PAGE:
UCL: Newly donated letters reveal fresh insights into Orwell’s life

The letters reveal new details about Orwell’s life in the 1930s – including his overlapping romances, his love of ice skating, and his struggle to write and publish his first novels.

They also show that the two women, Brenda Salkeld and Eleanor Jaques, whom he met while staying with his parents in Southwold, Suffolk, had a profound importance in his life lasting long after his romances with them appeared to have ended. (They both turned down his marriage proposals – Eleanor married his friend, Dennis Collings, while Brenda stayed single.)

In a letter to Brenda in 1940, four years into his marriage with his first wife, Eileen O’Shaughnessy, and as a German invasion appeared imminent, he wrote: “It’s a pity … we never made love properly. We could have been so happy. If things are really collapsing I shall try and see you. Or perhaps you wouldn’t want to?” Orwell also wrote to Brenda from his hospital bed (at University College Hospital), sending his last letter four months before his death in 1950, just as he was about to marry his second wife, Sonia Brownell.

Richard Blair, Orwell’s adopted son who purchased the letters privately from the descendants of the two women at a substantial cost, said: “Just when we thought that there was nothing more to know about George Orwell, something startling turns up. I am so pleased to donate these precious letters to the Orwell Archive at UCL and to see them preserved together in a single place so they can be shared with all who wish to study George Orwell’s life and work.”

Professor Stella Bruzzi, Dean of UCL’s Faculty of Arts and Humanities, said: “These letters are highly significant, shedding new light on one of the 20th century’s most celebrated writers. We are hugely grateful to Richard for his generosity in donating this prized collection of unique personal artefacts to the Orwell Archive at UCL.”

The bulk of the letters have not been publicly available before. Eighteen of the 21 letters to Eleanor were first discovered more than a decade ago in a shed, stored in an old brown envelope upon which Eleanor had written that the contents should be burned after her death. The 29 Brenda letters surfaced in 2018.

The letters were presented by Richard Blair to UCL on Friday, ahead of the Orwell Memorial Lecture, of which Mr Blair is the key sponsor. The Orwell Lecture, organised annually by the Orwell Foundation and hosted by UCL, was delivered this year by the novelist Ian McEwan.

Orwell biographer D.J. Taylor, who helped to track down the letters, said: “They not only enable us to reconstruct far more of Orwell’s life in the early 1930s – a largely undocumented time in his career – than we have previously been able to, but they also show just how much these women meant to him. He could get neither of them out of his system, kept up with them throughout the 1940s and continued to write to them on intimate terms.

“The letters also show a different side to Orwell. He lived a compartmentalised life and these documents open up a new corner of it. I did not know that one of his great hobbies was ice skating, for instance. There are lovely little drawings in a few of the letters and in one of these doodles he shows himself trying and failing to ice skate backwards.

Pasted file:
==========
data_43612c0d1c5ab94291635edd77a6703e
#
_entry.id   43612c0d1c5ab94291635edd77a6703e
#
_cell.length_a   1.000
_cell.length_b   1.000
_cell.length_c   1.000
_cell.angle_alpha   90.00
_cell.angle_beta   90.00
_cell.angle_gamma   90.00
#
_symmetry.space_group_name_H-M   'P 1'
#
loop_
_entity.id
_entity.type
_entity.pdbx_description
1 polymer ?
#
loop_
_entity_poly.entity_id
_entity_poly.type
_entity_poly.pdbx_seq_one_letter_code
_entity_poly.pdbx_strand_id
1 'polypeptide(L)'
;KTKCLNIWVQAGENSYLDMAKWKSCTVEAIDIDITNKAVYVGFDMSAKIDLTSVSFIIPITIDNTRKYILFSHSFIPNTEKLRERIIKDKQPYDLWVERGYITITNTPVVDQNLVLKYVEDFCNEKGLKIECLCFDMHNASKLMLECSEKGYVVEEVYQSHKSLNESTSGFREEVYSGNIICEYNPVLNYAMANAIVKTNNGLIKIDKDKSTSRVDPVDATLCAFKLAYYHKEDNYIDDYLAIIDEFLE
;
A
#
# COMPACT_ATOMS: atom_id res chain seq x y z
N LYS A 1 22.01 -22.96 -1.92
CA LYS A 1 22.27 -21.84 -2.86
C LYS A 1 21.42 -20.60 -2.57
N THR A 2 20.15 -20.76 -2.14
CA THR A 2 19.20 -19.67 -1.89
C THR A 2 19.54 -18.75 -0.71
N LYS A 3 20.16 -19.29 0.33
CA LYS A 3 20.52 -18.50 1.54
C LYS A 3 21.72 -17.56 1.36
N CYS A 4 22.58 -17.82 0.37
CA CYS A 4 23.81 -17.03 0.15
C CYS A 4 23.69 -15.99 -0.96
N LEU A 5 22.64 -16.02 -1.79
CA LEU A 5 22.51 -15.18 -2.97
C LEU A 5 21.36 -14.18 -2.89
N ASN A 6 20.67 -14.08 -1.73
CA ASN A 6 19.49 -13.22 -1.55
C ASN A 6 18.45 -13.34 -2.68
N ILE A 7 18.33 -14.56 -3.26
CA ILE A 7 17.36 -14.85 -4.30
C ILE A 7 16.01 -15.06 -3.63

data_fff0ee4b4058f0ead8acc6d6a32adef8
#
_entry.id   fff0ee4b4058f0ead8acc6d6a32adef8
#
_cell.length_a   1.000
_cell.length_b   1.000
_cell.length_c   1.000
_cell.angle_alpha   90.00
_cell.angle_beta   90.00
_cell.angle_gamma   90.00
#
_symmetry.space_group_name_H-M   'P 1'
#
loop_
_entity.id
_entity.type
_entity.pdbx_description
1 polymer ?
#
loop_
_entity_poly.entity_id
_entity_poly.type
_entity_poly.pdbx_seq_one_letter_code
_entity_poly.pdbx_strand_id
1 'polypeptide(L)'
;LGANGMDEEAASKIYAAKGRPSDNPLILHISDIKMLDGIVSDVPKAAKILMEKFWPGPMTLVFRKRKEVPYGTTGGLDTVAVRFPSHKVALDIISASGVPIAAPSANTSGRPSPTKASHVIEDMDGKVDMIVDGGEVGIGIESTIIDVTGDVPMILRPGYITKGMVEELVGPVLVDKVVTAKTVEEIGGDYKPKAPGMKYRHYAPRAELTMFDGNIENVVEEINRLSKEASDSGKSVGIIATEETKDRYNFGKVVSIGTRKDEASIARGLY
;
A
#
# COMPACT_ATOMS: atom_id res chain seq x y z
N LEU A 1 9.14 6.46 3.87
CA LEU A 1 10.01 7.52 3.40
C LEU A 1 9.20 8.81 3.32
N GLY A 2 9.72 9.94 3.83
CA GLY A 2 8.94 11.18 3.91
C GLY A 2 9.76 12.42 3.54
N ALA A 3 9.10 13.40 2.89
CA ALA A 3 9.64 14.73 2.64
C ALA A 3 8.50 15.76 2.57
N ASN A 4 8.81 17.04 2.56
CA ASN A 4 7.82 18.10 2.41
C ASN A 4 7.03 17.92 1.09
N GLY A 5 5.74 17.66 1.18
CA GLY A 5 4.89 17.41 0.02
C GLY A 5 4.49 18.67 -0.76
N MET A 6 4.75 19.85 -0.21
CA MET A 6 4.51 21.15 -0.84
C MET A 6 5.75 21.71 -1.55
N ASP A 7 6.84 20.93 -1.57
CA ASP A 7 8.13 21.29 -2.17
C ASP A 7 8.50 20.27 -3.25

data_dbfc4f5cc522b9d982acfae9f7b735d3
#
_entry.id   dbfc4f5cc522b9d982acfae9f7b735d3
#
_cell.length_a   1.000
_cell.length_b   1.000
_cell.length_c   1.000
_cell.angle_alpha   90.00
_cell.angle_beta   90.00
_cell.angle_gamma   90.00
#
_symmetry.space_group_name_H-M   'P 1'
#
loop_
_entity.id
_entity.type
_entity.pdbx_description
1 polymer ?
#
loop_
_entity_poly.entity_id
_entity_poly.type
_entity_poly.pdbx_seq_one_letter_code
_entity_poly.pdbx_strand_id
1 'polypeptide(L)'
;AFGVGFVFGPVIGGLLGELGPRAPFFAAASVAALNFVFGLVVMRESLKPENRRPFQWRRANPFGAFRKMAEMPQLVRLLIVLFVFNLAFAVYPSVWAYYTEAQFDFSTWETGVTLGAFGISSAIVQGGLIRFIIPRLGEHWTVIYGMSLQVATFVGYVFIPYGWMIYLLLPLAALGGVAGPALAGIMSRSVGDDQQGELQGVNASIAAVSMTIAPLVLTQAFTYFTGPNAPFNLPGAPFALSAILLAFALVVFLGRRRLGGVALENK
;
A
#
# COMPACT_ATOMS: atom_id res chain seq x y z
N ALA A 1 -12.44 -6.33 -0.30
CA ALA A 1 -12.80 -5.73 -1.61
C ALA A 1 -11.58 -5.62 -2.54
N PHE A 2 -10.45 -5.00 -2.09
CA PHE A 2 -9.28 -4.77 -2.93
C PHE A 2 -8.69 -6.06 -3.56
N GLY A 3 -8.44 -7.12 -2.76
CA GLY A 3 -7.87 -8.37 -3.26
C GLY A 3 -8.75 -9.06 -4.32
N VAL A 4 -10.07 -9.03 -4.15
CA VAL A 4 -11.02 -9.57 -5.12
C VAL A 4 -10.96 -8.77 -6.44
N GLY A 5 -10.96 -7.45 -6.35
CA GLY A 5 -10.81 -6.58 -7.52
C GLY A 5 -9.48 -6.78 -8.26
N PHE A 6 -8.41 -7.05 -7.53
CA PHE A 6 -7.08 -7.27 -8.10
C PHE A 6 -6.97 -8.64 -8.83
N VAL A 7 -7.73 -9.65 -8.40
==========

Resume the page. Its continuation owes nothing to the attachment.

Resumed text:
“In terms of improving our understanding of Orwell’s work, I have a strong suspicion that his letters to Eleanor reminiscing about their country walks at Southwold may have inspired similar passages describing Winston’s affair with Julia in Nineteen Eighty-Four.”

George Orwell, a writer friend of his called Samuel McKechnie, and Eleanor Jaques
The Orwell Archive, housed at UCL Special Collections, is the most comprehensive body of research material relating to Orwell anywhere in the world, including manuscript notebooks, diaries, letters and other personal papers, and photographs belonging to the author.
The collection, which has been formally inscribed to the prestigious UNESCO Memory of the World International Register, features the first hand-written notes of some Orwell’s most famous words and phrases, such as “Two Minutes Hate”, “Newspeak”, and “War is Peace. Ignorance is strength. Freedom is slavery”.

Sarah Aitchison, Head of UCL Special Collections, said: “The Orwell Archive has been based at UCL for more than 50 years. It is one of our most highly prized collections and an important resource for researchers. We are thrilled at the addition of these two wonderful caches of letters which change our understanding of the author, revealing a great deal about his activities and interests at the time he was writing his early books and trying to establish himself as a writer.”

Orwell writing in Morocco in 1938/9
UCL’s Special Collections is one of the largest Special Collections in the South of England, comprising over 150,000 rare books and over 600 archive and manuscript collections. The collections include fine examples of medieval manuscripts, early printed books, significant holdings of 18th century works and highly important 19th and 20th century collections of personal papers, archival material, and literature. These items relate to a vast number of subject areas.

Ian McEwan’s Orwell Memorial Lecture will soon be available to watch on The Orwell Foundation’s YouTube channel. The lecture is one of a growing number of initiatives promoting public and scholarly engagement with Orwell’s work which the Foundation has launched since its arrival at UCL in 2016, including a new Political Fiction Prize, and dramatised live readings of Orwell’s books.

The Foundation, which organises the annual Orwell Prizes for political writing and Orwell Youth Prize, will launch a new Bloomsbury-based Orwell Festival of Political Writing, in partnership with the UCL Institute of Advanced Studies, in 2022.